Bob Owens

The saddest truth in politics is that people get the leaders they deserve

Disposable Heroes: Veterans with traumatic brain injuries are being stripped of benefits, thrown out on the street by the Obama Administration

Written By: Bob - May• 21•13


The realities of modern 4th generation warfare sees heavily armed and armored American soldiers with generally excellent logistical and medical support (compared to previous wars) in contact with often stateless and uniformless enemy forces, who have adapted their tactics away from small arms to focus more on IED ambushes.

That of course is a gross simplification, but the general flow of arms development is better armor and IED detection systems on our side, and bigger explosive devices on their side that are often resorting back to lower-tech command or pressure-detonated devices since our technological advantages can often defeat devices using radio triggers (which includes cell phones).

The good news: more American troops are surviving bomb blasts that would have seen them and their vehicles almost vaporized and the troops inside killed outright just 10 years ago.

The bad news: troops that would have been occupying a grave ten years ago often survive, but suffer life-changing traumatic brain injuries that alter their personalities, and the military is  now abusing so many veterans with these sorts of injuries.


Incredibly, since the government doesn’t want to deal with these head injuries, they’re using the personality disorders that are a direct result of their injuries as an excuse to throw veterans out of the military with other-than-honorable discharges, so that they don’t have to take care of the wounded:

Alvaro joined the Army at age 18 in 2008. In Afghanistan in 2009, he was hit by multiple bomb blasts, including one that threw him across a road like a lawn dart. Sophisticated armor helped him escape with just bruises, but the blasts battered his brain. Ever since, he has been hit with heart spasms and seizures.

Alvaro is in many ways the typical modern disabled veteran. He survived combat with barely a scratch but later was diagnosed with what have become the most common wounds of a decade of war — traumatic brain injury and post-traumatic stress disorder, which together likely affect more than half a million veterans of Iraq and Afghanistan, the Department of Defense said.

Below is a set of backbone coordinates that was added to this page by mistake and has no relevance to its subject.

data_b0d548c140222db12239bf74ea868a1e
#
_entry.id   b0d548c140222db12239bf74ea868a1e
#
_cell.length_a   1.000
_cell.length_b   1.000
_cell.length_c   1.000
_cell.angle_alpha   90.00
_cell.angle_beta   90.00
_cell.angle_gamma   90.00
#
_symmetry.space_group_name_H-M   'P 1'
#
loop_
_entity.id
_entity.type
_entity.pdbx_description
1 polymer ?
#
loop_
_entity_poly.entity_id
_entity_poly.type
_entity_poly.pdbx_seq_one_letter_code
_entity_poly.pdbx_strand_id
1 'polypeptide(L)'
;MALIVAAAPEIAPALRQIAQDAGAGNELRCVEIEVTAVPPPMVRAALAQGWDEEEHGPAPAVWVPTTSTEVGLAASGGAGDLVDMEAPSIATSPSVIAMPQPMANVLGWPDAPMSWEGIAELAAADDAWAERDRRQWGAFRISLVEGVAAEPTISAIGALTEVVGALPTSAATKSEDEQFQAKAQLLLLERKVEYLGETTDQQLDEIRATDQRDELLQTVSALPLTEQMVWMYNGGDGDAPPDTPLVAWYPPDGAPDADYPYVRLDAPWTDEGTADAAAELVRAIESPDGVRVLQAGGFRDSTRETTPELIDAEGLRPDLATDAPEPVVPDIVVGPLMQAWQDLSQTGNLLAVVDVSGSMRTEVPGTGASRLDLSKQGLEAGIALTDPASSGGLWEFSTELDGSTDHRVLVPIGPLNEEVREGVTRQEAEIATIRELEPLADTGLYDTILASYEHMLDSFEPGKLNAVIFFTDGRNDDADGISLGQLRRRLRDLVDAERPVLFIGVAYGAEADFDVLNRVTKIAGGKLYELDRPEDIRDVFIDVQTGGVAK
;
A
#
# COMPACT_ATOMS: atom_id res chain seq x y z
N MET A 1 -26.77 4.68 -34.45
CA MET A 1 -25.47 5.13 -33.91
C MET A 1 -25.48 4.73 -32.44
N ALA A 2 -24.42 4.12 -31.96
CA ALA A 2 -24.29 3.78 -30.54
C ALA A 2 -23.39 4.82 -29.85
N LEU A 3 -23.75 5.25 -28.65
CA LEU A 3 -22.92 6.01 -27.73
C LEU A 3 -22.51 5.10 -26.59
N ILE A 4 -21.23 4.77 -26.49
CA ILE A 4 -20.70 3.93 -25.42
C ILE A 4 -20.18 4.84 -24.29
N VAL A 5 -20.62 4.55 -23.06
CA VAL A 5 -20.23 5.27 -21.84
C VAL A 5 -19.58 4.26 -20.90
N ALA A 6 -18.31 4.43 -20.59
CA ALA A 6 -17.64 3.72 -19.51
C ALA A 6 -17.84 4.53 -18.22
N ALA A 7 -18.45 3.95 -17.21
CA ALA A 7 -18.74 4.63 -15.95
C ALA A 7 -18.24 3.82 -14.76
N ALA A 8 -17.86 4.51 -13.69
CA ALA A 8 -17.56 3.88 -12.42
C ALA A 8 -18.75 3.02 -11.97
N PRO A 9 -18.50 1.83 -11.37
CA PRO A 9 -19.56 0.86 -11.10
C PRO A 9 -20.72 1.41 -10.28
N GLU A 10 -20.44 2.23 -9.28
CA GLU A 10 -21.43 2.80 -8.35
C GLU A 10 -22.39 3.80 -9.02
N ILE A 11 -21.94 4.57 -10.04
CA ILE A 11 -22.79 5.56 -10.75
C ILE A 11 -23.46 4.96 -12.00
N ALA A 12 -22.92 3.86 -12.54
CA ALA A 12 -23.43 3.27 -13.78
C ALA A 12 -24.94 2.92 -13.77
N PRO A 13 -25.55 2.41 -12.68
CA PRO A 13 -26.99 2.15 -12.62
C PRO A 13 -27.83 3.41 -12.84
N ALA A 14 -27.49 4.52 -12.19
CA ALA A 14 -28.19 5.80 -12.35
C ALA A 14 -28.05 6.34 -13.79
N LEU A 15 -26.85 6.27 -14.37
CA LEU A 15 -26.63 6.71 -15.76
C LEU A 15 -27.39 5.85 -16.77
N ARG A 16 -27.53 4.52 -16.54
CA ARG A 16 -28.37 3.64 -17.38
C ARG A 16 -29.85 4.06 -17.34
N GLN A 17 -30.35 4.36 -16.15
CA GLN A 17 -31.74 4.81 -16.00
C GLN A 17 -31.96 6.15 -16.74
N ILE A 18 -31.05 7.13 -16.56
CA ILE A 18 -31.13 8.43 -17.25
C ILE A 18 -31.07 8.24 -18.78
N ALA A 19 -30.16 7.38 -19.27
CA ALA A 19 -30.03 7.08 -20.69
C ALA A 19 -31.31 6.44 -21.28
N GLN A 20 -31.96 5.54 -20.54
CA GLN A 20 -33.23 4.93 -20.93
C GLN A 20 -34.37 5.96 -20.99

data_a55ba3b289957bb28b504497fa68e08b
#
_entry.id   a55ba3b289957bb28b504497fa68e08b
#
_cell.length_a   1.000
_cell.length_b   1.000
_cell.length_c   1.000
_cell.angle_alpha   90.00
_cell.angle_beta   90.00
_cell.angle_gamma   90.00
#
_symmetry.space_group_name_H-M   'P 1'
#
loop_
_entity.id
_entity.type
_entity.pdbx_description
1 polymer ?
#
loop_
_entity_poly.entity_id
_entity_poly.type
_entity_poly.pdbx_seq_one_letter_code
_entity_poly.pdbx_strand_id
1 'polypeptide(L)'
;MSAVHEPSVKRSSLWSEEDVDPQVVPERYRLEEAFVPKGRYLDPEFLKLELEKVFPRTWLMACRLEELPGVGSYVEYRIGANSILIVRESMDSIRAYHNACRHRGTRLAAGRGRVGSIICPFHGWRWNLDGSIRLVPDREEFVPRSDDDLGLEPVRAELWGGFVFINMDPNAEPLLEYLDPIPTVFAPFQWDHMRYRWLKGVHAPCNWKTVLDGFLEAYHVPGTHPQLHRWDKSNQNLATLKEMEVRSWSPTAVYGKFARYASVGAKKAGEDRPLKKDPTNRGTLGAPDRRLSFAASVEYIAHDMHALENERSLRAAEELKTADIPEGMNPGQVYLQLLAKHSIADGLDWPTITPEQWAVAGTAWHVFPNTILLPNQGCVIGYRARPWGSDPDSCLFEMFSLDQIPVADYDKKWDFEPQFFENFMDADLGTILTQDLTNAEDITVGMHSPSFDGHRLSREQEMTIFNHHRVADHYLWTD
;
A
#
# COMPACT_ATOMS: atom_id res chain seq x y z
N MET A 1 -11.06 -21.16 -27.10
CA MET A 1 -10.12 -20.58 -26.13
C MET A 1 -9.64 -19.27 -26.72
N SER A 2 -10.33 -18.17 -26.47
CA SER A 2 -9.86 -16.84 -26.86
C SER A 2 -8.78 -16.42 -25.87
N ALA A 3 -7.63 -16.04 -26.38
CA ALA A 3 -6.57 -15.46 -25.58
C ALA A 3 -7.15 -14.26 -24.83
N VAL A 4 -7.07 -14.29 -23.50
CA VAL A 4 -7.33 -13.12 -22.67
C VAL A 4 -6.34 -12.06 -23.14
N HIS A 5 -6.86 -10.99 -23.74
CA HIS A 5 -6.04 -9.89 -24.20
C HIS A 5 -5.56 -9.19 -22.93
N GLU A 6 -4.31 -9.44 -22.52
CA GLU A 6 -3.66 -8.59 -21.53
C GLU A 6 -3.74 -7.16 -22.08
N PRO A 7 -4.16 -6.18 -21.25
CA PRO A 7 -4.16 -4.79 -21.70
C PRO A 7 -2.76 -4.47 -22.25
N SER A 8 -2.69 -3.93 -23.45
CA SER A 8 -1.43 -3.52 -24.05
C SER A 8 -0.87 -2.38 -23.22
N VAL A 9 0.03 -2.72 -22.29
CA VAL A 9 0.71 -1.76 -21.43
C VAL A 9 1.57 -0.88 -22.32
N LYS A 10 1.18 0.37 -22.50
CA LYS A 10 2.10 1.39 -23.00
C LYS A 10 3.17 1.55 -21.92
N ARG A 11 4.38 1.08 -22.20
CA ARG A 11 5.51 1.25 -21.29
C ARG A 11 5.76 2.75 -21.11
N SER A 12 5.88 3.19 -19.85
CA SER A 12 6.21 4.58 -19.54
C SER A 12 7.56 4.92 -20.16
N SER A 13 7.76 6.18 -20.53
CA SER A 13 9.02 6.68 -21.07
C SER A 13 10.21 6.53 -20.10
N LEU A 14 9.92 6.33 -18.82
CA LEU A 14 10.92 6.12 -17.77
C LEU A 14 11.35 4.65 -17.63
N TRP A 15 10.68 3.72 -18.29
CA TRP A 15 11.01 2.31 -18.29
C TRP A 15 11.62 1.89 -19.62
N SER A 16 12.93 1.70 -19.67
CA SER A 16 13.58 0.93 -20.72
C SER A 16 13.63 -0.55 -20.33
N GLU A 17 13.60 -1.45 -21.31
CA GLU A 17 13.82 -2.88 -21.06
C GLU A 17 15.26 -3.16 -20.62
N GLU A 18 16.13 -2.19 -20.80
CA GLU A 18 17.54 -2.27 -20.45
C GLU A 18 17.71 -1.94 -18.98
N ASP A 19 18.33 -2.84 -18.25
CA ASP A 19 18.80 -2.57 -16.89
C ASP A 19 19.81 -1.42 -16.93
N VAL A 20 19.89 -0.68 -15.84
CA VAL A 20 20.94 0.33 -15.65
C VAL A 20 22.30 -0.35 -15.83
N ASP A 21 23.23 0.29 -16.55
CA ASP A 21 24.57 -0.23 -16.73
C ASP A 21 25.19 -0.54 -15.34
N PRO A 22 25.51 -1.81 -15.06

What happened when he came home is increasingly typical, too. At Fort Carson, the damaged soldier racked up punishments for being late to formation, missing appointments, getting in an argument and not showing up for work. These behaviors can be symptoms of TBI and PTSD, and Army doctors recommended Alvaro go to a special battalion for wounded warriors. Instead, his battalion put him in jail, then threw him out of the Army with an other-than honorable discharge that stripped him of veterans benefits. He was sent packing without even the medicine to stop his convulsions.

“It was like my best friend betrayed me,” Alvaro said at the hospital, his speech as slow as cold oil. “I had given the Army everything, and they took everything away.”

After the longest period of war in American history, more soldiers are being discharged for misconduct than at any time in recent history, and soldiers with the most combat exposure are the hardest hit. A Gazette investigation based on data obtained through the Freedom of Information Act shows the annual number of misconduct discharges is up more than 25 percent Army-wide since 2009, mirroring the rise in wounded. At the eight Army posts that house most of the service’s combat units, including Fort Carson in Colorado Springs, misconduct discharges have surged 67 percent. All told, more than 76,000 soldiers have been kicked out of the Army since 2006. They end up in cities large and small across the country, in hospitals and homeless shelters, abandoned trailers and ratty apartments, working in gas fields and at the McDonald’s counter. The Army does not track how many, like Alvaro, were kicked out with combat wounds.

It doesn’t take serious misconduct to be discharged and lose a lifetime of benefits. The Gazette found troops cut loose for small offenses that the Army acknowledges can be symptoms of TBI and PTSD. Some soldiers missed formation a handful of times or smoked marijuana once. Some were discharged for showing up late or missing appointments. Some tested positive once for drugs, then were deployed to combat zones because the Army needed the troops, only to be discharged for the drug offense when they returned.

One two-tour infantry soldier was targeted for discharge after missing three doctor appointments because he had been admitted to a psychiatric hospital for being suicidal.

They are using men and women up, and throwing them out onto the street after they chose to sacrifice their all in defense of this nation. This is in my mind every bit as offensive (if not more so) than the Pigford reparations scam, the IRS’s intimidation tactics, the DOJ’s various assaults on the First, Second, and Fourth Amendments, the supplying of arms to narco-terrorists in Mexico and al Qaeda-affiliated terrorists in Libya and Syria, the betrayal of diplomats and operators in Benghazi, and the President’s constant whine that he doesn’t know what his government is doing on his behalf.

Heads should roll among our leadership, starting with Chuck Hagel (Secretary of Defense) and Eric K. Shinseki (Secretary of Veterans Affairs). If not a Bonus Army-type march on the Capitol seems warranted… and hopefully with less-shameful results.

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  1. Joel C says:

    I did not know this. Now, I am absolutely appalled.

    Words… fail.



  2. Critch says: